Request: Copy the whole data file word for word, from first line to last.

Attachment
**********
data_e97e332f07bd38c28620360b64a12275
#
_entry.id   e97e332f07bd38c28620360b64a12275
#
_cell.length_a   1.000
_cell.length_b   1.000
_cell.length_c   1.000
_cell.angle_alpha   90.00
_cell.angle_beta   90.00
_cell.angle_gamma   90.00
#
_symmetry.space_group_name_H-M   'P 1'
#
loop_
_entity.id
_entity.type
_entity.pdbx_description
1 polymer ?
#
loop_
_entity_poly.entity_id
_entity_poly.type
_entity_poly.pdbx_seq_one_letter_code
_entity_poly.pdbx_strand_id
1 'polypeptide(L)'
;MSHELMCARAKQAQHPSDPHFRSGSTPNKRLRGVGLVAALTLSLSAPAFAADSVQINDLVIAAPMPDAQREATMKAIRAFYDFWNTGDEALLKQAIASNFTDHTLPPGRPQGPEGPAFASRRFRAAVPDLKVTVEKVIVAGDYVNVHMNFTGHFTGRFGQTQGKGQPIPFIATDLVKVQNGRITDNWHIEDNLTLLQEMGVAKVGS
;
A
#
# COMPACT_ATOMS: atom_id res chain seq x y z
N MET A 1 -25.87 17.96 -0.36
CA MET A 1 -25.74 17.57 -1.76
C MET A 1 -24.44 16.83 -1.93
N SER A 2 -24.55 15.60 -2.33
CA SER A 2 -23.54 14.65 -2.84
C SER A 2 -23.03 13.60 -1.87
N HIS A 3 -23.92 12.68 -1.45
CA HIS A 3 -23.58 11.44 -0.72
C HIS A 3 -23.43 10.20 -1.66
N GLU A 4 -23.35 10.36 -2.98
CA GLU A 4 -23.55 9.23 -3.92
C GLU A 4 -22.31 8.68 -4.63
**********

data_e97e332f07bd38c28620360b64a12275
#
_entry.id   e97e332f07bd38c28620360b64a12275
#
_cell.length_a   1.000
_cell.length_b   1.000
_cell.length_c   1.000
_cell.angle_alpha   90.00
_cell.angle_beta   90.00
_cell.angle_gamma   90.00
#
_symmetry.space_group_name_H-M   'P 1'
#
loop_
_entity.id
_entity.type
_entity.pdbx_description
1 polymer ?
#
loop_
_entity_poly.entity_id
_entity_poly.type
_entity_poly.pdbx_seq_one_letter_code
_entity_poly.pdbx_strand_id
1 'polypeptide(L)'
;MSHELMCARAKQAQHPSDPHFRSGSTPNKRLRGVGLVAALTLSLSAPAFAADSVQINDLVIAAPMPDAQREATMKAIRAFYDFWNTGDEALLKQAIASNFTDHTLPPGRPQGPEGPAFASRRFRAAVPDLKVTVEKVIVAGDYVNVHMNFTGHFTGRFGQTQGKGQPIPFIATDLVKVQNGRITDNWHIEDNLTLLQEMGVAKVGS
;
A
#
# COMPACT_ATOMS: atom_id res chain seq x y z
N MET A 1 -25.87 17.96 -0.36
CA MET A 1 -25.74 17.57 -1.76
C MET A 1 -24.44 16.83 -1.93
N SER A 2 -24.55 15.60 -2.33
CA SER A 2 -23.54 14.65 -2.84
C SER A 2 -23.03 13.60 -1.87
N HIS A 3 -23.92 12.68 -1.45
CA HIS A 3 -23.58 11.44 -0.72
C HIS A 3 -23.43 10.20 -1.66
N GLU A 4 -23.35 10.36 -2.98
CA GLU A 4 -23.55 9.23 -3.92
C GLU A 4 -22.31 8.68 -4.63